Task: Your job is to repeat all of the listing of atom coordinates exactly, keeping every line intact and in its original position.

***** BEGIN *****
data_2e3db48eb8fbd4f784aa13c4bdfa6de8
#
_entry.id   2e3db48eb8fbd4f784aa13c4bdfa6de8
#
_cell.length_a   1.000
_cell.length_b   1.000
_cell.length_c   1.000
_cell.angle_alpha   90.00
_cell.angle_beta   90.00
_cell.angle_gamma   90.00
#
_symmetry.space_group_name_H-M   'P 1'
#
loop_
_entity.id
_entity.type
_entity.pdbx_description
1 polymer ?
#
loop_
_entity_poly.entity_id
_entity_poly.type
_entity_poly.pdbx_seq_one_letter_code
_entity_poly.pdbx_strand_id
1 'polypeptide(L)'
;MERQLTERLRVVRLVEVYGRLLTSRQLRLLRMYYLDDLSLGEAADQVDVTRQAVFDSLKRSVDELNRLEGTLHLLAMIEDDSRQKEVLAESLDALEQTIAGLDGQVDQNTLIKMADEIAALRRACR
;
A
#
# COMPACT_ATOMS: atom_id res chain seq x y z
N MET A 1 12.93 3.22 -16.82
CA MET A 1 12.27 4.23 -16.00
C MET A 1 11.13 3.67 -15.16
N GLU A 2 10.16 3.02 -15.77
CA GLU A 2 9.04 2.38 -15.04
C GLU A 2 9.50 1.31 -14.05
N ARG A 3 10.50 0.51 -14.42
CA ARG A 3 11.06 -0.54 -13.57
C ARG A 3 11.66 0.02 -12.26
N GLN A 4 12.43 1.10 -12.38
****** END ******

data_2e3db48eb8fbd4f784aa13c4bdfa6de8
#
_entry.id   2e3db48eb8fbd4f784aa13c4bdfa6de8
#
_cell.length_a   1.000
_cell.length_b   1.000
_cell.length_c   1.000
_cell.angle_alpha   90.00
_cell.angle_beta   90.00
_cell.angle_gamma   90.00
#
_symmetry.space_group_name_H-M   'P 1'
#
loop_
_entity.id
_entity.type
_entity.pdbx_description
1 polymer ?
#
loop_
_entity_poly.entity_id
_entity_poly.type
_entity_poly.pdbx_seq_one_letter_code
_entity_poly.pdbx_strand_id
1 'polypeptide(L)'
;MERQLTERLRVVRLVEVYGRLLTSRQLRLLRMYYLDDLSLGEAADQVDVTRQAVFDSLKRSVDELNRLEGTLHLLAMIEDDSRQKEVLAESLDALEQTIAGLDGQVDQNTLIKMADEIAALRRACR
;
A
#
# COMPACT_ATOMS: atom_id res chain seq x y z
N MET A 1 12.93 3.22 -16.82
CA MET A 1 12.27 4.23 -16.00
C MET A 1 11.13 3.67 -15.16
N GLU A 2 10.16 3.02 -15.77
CA GLU A 2 9.04 2.38 -15.04
C GLU A 2 9.50 1.31 -14.05
N ARG A 3 10.50 0.51 -14.42
CA ARG A 3 11.06 -0.54 -13.57
C ARG A 3 11.66 0.02 -12.26
N GLN A 4 12.43 1.10 -12.38